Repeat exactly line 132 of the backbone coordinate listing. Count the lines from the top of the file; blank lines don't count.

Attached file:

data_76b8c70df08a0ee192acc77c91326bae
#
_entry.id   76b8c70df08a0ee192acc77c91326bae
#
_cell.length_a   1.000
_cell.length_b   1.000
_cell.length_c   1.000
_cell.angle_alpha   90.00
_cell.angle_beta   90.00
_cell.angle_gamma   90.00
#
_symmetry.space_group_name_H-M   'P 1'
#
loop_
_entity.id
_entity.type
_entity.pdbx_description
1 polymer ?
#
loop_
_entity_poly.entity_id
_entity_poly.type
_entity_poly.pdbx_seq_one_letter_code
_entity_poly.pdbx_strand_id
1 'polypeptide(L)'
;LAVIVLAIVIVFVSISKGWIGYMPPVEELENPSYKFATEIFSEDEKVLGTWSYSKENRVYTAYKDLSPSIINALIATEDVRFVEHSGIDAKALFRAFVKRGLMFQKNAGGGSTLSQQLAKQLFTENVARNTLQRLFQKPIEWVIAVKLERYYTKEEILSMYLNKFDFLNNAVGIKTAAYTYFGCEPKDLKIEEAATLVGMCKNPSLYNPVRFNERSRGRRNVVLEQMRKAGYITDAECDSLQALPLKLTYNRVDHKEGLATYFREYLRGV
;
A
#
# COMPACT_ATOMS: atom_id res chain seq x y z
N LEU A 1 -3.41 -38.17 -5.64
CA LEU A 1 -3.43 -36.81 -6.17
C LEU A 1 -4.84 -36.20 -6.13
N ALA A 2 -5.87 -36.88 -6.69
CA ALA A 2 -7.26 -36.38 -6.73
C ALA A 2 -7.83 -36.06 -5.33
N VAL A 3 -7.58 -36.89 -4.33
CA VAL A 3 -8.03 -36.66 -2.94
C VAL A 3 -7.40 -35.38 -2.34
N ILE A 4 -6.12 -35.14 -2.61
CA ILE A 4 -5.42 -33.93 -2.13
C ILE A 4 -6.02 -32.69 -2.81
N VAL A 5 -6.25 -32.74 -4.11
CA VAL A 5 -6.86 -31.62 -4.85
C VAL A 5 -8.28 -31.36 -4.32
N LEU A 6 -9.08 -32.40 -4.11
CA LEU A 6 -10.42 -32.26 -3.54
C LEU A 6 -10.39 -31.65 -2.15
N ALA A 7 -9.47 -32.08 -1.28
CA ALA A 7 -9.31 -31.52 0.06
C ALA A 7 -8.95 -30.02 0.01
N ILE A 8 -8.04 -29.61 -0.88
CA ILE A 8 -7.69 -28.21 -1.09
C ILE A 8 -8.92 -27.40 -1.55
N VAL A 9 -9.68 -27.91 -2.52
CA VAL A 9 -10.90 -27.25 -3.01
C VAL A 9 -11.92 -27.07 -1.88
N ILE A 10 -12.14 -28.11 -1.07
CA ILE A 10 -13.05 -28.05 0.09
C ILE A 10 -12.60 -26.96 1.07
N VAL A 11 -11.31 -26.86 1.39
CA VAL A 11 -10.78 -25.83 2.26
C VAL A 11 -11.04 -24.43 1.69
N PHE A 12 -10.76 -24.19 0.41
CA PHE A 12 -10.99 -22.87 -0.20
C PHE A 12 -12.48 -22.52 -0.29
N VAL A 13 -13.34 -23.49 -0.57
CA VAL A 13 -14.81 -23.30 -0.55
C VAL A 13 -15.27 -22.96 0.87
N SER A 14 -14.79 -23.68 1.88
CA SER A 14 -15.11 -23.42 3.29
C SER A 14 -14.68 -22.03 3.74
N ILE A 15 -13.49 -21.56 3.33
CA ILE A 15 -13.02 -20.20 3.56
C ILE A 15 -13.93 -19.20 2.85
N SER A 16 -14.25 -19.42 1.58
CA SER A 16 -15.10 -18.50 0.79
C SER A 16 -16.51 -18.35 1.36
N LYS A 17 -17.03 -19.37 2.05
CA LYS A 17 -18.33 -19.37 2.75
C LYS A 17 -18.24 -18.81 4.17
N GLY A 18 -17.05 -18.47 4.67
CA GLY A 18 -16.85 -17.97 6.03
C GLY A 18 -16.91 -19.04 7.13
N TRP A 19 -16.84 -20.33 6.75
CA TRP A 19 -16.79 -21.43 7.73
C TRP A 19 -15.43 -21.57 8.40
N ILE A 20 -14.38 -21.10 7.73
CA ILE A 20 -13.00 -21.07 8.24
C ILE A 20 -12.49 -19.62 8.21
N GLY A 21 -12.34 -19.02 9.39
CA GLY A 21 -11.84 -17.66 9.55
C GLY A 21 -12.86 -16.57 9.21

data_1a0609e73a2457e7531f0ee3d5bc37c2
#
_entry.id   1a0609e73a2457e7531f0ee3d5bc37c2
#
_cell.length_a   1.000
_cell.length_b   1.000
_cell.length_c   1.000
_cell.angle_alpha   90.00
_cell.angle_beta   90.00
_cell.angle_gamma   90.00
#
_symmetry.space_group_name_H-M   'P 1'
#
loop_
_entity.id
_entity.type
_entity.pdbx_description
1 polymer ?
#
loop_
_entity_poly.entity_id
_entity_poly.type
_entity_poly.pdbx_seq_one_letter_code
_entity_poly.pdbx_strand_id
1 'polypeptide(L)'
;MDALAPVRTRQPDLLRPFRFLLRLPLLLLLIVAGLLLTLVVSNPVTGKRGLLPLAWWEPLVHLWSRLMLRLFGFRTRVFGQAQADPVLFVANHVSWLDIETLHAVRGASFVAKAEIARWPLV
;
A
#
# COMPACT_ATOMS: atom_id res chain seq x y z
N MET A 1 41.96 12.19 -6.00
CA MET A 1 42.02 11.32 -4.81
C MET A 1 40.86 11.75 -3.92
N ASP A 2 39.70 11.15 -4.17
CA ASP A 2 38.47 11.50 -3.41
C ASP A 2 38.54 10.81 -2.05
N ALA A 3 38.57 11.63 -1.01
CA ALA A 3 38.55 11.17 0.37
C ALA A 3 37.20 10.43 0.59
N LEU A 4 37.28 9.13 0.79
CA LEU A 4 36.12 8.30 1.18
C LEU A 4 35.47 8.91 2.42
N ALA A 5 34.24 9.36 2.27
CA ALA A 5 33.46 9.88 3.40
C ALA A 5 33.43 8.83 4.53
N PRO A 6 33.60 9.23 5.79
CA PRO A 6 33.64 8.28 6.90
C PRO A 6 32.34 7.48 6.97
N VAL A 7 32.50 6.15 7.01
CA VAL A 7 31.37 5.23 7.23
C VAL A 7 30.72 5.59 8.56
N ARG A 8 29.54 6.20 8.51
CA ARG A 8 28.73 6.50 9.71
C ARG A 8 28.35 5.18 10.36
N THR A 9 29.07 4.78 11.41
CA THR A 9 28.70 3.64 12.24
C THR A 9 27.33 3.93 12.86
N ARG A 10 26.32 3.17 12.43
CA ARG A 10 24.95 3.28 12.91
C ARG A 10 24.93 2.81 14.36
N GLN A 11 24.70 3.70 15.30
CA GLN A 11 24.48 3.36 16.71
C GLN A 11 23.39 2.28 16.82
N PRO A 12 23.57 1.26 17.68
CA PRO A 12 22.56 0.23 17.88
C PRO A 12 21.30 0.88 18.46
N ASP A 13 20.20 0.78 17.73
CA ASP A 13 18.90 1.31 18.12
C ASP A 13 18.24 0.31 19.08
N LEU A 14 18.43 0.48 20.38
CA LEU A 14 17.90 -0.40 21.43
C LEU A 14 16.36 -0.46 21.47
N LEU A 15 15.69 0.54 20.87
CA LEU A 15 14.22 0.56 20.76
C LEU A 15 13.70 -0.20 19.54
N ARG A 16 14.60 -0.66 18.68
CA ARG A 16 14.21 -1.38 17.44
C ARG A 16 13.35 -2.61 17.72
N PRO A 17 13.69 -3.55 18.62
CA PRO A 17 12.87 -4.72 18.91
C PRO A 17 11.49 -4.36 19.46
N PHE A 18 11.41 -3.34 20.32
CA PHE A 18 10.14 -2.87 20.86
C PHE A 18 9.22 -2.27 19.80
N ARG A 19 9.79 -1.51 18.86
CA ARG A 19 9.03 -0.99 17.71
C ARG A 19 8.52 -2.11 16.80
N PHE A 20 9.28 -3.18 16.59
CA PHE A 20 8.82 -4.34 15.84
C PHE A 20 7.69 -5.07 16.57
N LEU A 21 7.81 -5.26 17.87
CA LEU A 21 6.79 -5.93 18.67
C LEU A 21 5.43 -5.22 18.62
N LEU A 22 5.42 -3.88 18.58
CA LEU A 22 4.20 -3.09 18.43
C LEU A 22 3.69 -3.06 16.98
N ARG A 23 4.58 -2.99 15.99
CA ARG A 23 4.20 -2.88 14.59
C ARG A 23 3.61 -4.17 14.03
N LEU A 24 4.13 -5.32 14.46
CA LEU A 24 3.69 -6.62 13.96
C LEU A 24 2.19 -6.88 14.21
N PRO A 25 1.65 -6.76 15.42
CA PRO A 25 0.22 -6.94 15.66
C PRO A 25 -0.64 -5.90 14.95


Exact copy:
C ALA A 3 37.20 10.43 0.59